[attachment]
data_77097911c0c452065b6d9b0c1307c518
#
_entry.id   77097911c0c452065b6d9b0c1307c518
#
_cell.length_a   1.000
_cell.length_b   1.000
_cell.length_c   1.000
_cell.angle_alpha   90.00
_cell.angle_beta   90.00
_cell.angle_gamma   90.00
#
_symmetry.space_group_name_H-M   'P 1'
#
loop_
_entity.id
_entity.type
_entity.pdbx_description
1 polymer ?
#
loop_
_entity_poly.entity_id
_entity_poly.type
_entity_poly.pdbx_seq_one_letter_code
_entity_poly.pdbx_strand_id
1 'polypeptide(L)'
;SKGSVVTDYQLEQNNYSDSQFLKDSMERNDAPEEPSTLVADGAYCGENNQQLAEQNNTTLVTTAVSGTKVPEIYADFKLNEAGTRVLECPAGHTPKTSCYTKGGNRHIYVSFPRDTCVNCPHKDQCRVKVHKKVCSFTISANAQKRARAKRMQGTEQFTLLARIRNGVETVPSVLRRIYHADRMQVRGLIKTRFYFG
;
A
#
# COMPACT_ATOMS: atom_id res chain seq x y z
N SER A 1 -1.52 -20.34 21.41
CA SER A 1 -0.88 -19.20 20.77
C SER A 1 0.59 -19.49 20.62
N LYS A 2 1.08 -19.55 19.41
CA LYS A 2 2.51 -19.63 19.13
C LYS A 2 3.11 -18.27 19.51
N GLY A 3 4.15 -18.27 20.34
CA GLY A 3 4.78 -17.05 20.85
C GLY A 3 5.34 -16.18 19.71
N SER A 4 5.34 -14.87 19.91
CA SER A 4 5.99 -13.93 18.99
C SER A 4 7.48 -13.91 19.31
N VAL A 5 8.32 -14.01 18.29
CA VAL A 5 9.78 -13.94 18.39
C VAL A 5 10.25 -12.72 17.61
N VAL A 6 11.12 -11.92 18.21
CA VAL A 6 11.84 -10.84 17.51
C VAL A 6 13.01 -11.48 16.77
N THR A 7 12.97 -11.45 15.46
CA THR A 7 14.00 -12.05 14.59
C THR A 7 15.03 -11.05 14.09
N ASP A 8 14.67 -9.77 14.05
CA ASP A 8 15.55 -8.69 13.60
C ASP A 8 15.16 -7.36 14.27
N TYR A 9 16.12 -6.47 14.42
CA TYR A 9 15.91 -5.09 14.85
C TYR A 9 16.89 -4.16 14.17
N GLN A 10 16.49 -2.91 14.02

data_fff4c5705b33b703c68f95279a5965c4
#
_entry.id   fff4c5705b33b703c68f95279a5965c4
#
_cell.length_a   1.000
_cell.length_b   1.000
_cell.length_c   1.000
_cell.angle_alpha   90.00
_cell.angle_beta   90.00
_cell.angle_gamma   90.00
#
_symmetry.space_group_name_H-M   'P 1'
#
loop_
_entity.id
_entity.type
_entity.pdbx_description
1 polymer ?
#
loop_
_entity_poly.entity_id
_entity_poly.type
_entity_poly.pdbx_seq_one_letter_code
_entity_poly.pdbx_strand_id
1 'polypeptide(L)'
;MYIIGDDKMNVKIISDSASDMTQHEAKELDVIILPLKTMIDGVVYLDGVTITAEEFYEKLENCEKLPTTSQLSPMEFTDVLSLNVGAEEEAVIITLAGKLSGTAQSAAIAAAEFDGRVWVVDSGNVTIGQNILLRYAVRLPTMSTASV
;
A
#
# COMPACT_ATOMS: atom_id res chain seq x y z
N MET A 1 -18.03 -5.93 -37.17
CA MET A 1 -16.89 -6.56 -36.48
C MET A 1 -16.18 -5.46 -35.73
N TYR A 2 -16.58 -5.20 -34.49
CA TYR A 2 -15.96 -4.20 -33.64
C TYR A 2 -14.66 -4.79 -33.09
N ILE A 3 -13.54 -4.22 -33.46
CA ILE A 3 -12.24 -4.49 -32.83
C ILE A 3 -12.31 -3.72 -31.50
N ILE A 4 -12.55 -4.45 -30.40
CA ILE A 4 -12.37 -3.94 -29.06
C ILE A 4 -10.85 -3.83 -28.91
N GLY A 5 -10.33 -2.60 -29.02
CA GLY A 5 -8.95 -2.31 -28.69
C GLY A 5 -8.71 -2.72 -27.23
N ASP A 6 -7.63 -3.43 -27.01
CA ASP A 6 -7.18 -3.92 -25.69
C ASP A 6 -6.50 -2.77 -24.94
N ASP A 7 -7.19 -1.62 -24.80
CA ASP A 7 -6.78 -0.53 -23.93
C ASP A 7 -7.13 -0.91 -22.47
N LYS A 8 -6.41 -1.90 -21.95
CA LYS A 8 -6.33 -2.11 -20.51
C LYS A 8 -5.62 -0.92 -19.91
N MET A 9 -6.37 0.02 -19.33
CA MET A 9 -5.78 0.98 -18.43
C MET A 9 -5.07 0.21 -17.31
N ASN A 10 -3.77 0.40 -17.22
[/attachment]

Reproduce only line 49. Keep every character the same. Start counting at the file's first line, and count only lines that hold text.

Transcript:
N THR A 7 12.97 -11.45 15.46